Populist campaigner Nigel Farage makes an about-face and says he will run in the UK election – Metro US

Populist campaigner Nigel Farage makes an about-face and says he will run in the UK election

Britain Election
Nigel Farage speaks during a press conference to announce that he will become the new leader of Reform UK and that he will stand as the parliamentary candidate for Clacton, Essex, at The Glaziers Hall in London, Monday June 3, 2024. while on the General Election campaign trail. (Yui Mok/PA via AP)

LONDON (AP) — Pro-Brexit, anti-immigration campaigner Nigel Farage stepped back into front-line British politics on Monday, announcing he will take the helm of the right-wing party Reform U.K. and run for Parliament in the July 4 election.

Farage said he’ll run in the seaside town of Clacton-on-Sea in his eighth attempt to win a seat in the House of Commons. His seven previous tries all failed.

The announcement, a headache for Prime Minister Rishi Sunak, came just days after Farage said he would not be a candidate because it was more important to support his ally Donald Trump in the U.S. presidential election in November.

While Farage stands some chance of defeating Clacton’s Conservative incumbent and getting elected on July 4, he acknowledged that his larger goal is to lead the “real” opposition to a Labour Party government if the governing Conservative Party loses, as many expect.

Farage said he wanted to lead a “political revolt … a turning of our backs on the political status quo.”

He’s aiming to repeat the populist political pressure that pushed for, and then won, a 2016 referendum on taking the U.K. out of the European Union.

“I can’t turn my back on those millions of people who followed me, believed in me,” Farage said. “I’ve changed my mind because I can’t let down millions of people.”

In a bullish announcement speech, Farage, who served as a member of the European Parliament for more than 20 years until Brexit, stuck to his familiar script of decrying career politicians, out-of-touch elites and mass immigration.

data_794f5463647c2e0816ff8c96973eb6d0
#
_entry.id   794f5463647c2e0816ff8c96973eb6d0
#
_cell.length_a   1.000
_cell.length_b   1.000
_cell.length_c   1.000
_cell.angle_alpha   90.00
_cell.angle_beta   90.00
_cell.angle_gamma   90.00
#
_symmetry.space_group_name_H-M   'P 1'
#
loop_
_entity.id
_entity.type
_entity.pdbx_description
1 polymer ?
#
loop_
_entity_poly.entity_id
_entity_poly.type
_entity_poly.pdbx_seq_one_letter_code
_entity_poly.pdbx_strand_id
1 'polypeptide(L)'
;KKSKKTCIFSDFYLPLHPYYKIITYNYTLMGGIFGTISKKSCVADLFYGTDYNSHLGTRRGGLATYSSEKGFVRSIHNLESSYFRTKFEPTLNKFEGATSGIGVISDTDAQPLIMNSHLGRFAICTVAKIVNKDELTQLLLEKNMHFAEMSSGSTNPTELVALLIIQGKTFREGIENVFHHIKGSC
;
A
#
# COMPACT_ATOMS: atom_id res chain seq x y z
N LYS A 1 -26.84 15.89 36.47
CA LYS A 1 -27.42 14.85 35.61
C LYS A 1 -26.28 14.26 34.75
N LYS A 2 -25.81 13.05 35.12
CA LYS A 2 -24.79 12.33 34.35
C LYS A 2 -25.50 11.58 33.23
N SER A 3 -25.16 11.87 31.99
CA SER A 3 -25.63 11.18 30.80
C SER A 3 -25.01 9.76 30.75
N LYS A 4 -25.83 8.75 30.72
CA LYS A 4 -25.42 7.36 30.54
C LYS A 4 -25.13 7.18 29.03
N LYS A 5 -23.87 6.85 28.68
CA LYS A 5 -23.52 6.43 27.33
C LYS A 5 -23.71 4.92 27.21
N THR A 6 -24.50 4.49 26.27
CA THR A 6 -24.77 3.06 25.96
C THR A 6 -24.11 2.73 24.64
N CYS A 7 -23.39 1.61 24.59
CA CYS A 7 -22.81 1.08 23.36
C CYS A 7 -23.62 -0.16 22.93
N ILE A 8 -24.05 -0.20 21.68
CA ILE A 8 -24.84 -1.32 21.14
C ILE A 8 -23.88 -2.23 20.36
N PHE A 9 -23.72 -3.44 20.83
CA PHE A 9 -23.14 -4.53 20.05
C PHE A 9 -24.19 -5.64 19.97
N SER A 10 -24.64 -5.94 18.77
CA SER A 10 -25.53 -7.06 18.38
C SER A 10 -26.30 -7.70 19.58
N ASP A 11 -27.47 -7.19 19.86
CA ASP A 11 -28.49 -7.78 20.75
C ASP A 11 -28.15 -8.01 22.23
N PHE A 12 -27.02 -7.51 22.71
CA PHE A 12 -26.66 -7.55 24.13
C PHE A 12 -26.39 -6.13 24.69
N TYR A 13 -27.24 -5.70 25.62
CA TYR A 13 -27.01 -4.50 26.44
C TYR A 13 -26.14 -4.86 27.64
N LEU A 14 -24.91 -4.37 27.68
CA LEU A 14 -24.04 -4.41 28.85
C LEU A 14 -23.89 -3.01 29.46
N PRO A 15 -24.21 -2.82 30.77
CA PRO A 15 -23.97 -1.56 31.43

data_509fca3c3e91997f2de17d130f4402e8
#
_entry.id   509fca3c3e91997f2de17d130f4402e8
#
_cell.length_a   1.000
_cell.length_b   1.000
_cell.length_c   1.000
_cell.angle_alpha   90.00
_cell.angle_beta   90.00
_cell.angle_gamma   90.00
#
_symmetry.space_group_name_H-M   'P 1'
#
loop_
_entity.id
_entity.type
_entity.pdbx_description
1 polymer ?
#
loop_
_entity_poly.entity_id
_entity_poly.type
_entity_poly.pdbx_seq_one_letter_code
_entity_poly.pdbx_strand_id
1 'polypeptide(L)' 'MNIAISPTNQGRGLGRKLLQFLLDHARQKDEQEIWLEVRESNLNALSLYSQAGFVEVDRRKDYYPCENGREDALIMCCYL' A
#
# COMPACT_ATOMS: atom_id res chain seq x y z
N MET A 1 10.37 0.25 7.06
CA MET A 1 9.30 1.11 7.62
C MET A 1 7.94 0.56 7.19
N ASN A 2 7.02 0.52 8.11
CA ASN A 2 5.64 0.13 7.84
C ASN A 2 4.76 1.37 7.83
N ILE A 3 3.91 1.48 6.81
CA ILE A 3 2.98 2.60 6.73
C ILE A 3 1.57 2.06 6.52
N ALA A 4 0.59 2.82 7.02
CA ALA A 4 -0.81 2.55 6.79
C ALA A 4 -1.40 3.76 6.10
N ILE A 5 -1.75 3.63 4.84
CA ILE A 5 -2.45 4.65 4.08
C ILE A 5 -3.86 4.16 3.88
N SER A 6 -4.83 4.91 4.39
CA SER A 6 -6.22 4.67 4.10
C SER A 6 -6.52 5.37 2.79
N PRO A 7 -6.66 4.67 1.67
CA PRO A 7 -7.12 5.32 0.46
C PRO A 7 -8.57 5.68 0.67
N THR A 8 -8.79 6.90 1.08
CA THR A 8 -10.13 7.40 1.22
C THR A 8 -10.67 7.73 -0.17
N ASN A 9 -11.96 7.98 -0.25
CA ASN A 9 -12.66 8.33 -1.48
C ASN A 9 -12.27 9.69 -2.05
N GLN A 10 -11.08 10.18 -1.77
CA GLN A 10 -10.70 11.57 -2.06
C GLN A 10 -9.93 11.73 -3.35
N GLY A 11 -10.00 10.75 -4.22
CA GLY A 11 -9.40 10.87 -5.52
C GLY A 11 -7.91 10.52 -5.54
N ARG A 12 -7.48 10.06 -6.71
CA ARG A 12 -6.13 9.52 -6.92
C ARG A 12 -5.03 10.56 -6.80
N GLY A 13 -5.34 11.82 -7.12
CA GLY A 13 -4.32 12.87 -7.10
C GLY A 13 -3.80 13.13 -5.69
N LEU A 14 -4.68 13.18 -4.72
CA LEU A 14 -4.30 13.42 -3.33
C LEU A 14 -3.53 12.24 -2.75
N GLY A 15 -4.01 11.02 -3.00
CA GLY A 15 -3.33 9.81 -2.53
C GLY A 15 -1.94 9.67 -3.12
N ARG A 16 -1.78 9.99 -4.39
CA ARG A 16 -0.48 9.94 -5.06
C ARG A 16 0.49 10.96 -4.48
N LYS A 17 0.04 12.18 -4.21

The 60-year-old politician also said he would take over as leader of Reform, successor to the Brexit Party. That role has been held since Reform was founded by Richard Tice, with Farage serving as honorary president and charismatic figurehead.

The center-right Conservatives, who have been in office for 14 years, are battling a widespread sense that voters want change. On July 4 voters across the U.K. will elect lawmakers to fill all 650 seats in the House of Commons. The leader of the party that can command a Commons majority — either alone or in coalition — will become prime minister.

The favorite is Labour Party leader Keir Starmer, who pledged Monday to keep the U.K.’s nuclear weapons as he seeks to dispel criticisms that his center-left party is soft on defense..

His campaign is centered on his claim to have transformed the party since he replaced Jeremy Corbyn, a longtime opponent of nuclear weapons and critic of NATO, as Labour leader in 2020.

“My commitment to the nuclear deterrent is absolute,” Starmer said Monday during a campaign appearance at a military museum in Bury, northwest England.

“Nobody who aspires to be prime minister would set out the circumstances in which it would be used. That would be irresponsible, but it is there as part of a vital part of our defense, so of course we would have to be prepared to use it,” he said.

Britain has been a nuclear power since the 1950s, and both Labour and Conservative governments have consistently supported atomic weapons. Since the 1990s, Britain’s nuclear deterrent has consisted of four Royal Navy submarines armed with Trident missiles.

Starmer said his entire top team shared his commitment to the nuclear arsenal, even though several members, including deputy leader Angela Rayner and foreign affairs spokesman David Lammy, voted against renewing Trident in 2016.

Starmer said a Labour government would build the four new nuclear submarines that the Conservatives have already committed to.

He also pledged that a Labour government would increase defense spending to 2.5% of Gross Domestic Product, though he has not set a deadline. Sunak says his Conservatives will meet the target by 2030.

Britain’s first-past-the-post electoral system — in which the candidate with the highest number of votes in each area wins — makes it unlikely that Reform could win many seats. But the party could contribute to Conservatives’ defeat in some areas.

Farage has said he is modelling his strategy on Canada’s Reform Party, which helped push that country’s Conservatives to the verge of wipeout in a 1993 election before reshaping Canadian conservative politics.

The U.K. Conservatives, trailing in the polls, have focused their campaign on shoring up its vote by targeting older voters and social conservatives — the groups most likely to defect to Reform. Conservative campaign promises include a boost to the state pension and a plan to make all 18-year-olds undertake a year of civilian or military national service.

The Conservative Party said in a statement that “Farage knows that Reform won’t win any seats, but he doesn’t seem to care that a vote for Reform only helps Labour. He’s doing exactly what Keir Starmer wants him to do.”